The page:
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James Phillips Berkeley
James P. Berkeley.jpg
LTG James P. Berkeley, USMC
Nickname "Phil"
Born (1907-07-01)July 1, 1907
Died February 13, 1995(1995-02-13) (aged 87)
Place of birth Portsmouth, Virginia
Place of death Virginia Beach, Virginia
Allegiance United States
Service/branch USMC logo United States Marine Corps
Years of service 1927–1965
Rank US-O9 insignia Lieutenant General
Service number 0–4488
Commands held Fleet Marine Force, Atlantic
Camp Lejeune
2nd Marine Division
Department of the Pacific
Battles/wars

Nicaraguan Campaign
Yangtze Patrol
World War II

Korean War
Awards Navy Distinguished Service Medal
Legion of Merit
Relations MG Randolph C. Berkeley (father)

James Phillips Berkeley (July 1, 1907 – February 13, 1985) was an officer of the United States Marine Corps with the rank of Lieutenant General. He is most noted as Signal Officer of 5th Marine Division during the Battle of Iwo Jima and later as Commanding General of Fleet Marine Force, Atlantic. He is the son of Medal of Honor recipient, Major General Randolph C. Berkeley.[1][2]

Early careerEdit

James P. Berkeley was born on July 1, 1907 at Quarters M-7, Marine Barracks within Navy Yard at Portsmouth, Virginia, where his father, Captain Randolph C. Berkeley, was stationed as Commander of Marine Detachment aboard the battleship USS Kentucky. His father later received Congressional Medal of Honor during Veracruz Expedition and retired with the rank of Marine Major general in the Marine Corps in 1939.[2] Mother of little James, Carrie Anna Phillips, died during his birth and because of his fathers occupation, James was entrusted to the care of his grandfather, who served with Navy Pay Corps. James rejoined his father in 1923 and after the attending of public school in Shepherdstown, West Virginia, he was sent to the Severn Preparatory school, a preparatory school for the Naval Academy.[1][2]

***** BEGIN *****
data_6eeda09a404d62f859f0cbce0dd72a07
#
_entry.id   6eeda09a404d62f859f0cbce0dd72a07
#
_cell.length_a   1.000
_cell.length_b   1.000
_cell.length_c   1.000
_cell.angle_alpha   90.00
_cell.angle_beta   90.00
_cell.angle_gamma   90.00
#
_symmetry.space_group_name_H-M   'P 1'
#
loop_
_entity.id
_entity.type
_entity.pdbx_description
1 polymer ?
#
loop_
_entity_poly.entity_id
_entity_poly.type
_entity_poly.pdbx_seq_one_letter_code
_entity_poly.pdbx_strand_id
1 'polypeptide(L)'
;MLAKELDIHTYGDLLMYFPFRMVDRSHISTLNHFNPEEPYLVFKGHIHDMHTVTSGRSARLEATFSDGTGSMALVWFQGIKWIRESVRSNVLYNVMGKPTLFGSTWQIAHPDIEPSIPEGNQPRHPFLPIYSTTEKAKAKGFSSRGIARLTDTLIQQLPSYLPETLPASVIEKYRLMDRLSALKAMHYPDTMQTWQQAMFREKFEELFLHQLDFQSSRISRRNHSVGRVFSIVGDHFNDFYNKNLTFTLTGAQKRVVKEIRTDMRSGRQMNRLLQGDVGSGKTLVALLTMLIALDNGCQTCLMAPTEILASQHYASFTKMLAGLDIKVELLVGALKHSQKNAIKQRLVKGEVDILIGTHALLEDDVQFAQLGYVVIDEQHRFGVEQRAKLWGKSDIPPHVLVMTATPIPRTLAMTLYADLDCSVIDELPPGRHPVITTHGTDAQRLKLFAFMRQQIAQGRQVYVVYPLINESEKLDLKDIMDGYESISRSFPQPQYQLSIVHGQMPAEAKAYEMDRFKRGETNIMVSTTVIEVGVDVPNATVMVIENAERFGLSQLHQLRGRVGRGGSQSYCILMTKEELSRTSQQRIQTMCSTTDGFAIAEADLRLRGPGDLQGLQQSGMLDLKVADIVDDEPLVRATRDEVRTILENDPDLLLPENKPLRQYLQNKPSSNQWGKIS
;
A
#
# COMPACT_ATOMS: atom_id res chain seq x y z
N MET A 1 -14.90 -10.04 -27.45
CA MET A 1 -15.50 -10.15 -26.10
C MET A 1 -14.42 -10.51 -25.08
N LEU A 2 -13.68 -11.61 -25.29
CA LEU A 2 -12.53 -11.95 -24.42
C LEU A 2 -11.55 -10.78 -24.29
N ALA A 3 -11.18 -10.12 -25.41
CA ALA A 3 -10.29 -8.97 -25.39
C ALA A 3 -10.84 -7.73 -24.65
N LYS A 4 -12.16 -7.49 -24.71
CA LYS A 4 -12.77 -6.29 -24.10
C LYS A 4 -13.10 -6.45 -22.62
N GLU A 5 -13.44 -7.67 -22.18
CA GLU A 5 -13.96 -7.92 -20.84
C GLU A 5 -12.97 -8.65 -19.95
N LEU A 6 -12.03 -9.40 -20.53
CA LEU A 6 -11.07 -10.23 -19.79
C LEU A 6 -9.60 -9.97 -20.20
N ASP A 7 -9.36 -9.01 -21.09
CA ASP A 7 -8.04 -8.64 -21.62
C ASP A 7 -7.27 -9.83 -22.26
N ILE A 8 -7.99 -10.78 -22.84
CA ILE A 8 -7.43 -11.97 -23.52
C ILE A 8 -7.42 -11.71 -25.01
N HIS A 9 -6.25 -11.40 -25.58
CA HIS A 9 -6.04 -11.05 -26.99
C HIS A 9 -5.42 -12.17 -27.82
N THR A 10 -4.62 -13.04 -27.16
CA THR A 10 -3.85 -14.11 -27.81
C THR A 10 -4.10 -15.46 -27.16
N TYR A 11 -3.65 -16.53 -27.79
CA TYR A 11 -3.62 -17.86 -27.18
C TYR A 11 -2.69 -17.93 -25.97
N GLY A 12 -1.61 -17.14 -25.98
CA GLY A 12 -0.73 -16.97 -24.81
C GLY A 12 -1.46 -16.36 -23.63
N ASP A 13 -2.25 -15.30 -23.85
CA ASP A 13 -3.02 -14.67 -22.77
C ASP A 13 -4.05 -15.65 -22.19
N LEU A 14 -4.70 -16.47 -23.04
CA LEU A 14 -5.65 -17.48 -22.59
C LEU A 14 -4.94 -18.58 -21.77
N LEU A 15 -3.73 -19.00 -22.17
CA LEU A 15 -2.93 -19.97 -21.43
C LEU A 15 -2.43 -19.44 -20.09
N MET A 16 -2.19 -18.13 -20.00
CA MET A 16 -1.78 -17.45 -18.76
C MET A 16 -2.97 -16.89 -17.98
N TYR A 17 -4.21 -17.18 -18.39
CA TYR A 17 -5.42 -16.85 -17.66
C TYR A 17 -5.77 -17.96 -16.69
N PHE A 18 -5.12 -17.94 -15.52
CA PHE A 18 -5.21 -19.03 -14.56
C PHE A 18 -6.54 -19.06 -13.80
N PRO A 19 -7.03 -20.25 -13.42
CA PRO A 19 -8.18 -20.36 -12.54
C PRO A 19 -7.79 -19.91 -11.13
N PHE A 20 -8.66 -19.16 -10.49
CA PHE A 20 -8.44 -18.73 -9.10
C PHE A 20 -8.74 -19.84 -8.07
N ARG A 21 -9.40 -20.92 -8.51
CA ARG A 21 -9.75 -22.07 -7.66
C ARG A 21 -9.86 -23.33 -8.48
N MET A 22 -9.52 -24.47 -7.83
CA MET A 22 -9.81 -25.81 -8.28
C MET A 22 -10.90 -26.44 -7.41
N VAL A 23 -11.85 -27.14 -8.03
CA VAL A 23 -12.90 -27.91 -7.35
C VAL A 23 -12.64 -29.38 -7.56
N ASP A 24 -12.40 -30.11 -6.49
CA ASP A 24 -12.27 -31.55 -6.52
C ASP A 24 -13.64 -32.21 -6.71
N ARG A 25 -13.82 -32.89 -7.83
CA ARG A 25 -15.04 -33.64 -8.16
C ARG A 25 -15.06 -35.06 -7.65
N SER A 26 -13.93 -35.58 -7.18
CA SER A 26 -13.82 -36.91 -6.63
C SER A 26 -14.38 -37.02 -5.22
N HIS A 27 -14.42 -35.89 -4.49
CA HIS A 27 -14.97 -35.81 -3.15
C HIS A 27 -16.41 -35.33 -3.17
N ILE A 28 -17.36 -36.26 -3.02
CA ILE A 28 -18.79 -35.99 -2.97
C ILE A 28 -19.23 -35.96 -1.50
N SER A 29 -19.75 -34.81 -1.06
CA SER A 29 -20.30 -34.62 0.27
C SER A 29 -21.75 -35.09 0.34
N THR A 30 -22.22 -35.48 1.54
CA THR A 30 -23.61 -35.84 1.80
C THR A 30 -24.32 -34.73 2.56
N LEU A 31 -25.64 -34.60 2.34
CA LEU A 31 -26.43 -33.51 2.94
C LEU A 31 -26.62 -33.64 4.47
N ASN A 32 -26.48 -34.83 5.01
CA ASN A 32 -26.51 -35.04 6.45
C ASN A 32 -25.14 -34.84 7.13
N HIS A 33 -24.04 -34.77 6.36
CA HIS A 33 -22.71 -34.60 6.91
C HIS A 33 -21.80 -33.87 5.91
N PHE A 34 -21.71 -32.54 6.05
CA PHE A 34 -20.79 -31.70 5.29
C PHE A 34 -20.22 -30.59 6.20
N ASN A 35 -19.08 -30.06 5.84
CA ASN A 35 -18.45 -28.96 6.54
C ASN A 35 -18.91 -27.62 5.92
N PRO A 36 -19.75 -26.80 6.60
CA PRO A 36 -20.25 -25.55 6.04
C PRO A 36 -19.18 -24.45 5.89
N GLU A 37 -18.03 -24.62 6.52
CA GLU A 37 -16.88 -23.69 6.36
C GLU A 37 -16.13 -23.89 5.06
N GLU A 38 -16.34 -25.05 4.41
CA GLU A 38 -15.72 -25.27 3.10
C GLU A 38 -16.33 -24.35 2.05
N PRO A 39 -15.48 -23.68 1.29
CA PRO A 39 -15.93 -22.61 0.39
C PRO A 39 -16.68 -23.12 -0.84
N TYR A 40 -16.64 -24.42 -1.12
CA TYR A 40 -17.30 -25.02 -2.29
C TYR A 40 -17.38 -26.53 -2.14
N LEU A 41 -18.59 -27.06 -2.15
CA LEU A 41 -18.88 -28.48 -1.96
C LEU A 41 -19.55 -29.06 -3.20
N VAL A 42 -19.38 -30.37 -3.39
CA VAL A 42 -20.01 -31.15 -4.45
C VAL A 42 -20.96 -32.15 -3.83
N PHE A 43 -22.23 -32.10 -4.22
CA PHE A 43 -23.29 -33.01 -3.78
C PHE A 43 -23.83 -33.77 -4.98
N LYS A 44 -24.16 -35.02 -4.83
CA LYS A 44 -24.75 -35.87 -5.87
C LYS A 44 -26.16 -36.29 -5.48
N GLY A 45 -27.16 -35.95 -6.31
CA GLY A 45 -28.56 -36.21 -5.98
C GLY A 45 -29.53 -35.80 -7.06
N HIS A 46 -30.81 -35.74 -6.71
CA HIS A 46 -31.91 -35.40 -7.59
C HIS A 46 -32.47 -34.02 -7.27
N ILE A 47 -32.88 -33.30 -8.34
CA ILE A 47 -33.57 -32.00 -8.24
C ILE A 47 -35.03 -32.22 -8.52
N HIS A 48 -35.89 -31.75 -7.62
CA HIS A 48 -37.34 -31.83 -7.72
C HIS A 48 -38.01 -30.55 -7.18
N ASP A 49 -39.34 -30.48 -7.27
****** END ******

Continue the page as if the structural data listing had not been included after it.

Young James failed the entrace examination to the Naval Academy and his father gave him two choices: go to the work or join the Marine Corps as Enlisted Man. He decided for Marine Corps and enlisted as Private on March 1, 1927. Private Berkeley was subsequently sent for the recruit training at Marine Corps Recruit Depot Parris Island, South Carolina. He completed the training and subsquently was attached to the 2nd Marine Brigade under Brigadier general Logan Feland and sailed for Nicaragua in January 1928.[2]

He took part in skirmishes with the Sandino rebels at the north of country and quickly received promotion to the rank of Corporal. Berkeley was subsequently recommended for the promotion to Sergeant due to his leadership skills, but his father, who served as 2nd Brigade's Chief of Staff, blocked the promotion. Berkeley's father claimed his son is too young for the promotion. James Berkeley later used this story to prove, that his father's influence did not helped him in his military career. At least, he was decorated for bravery with Presidential Medal of Merit by the Government of Nicaragua.[1][2]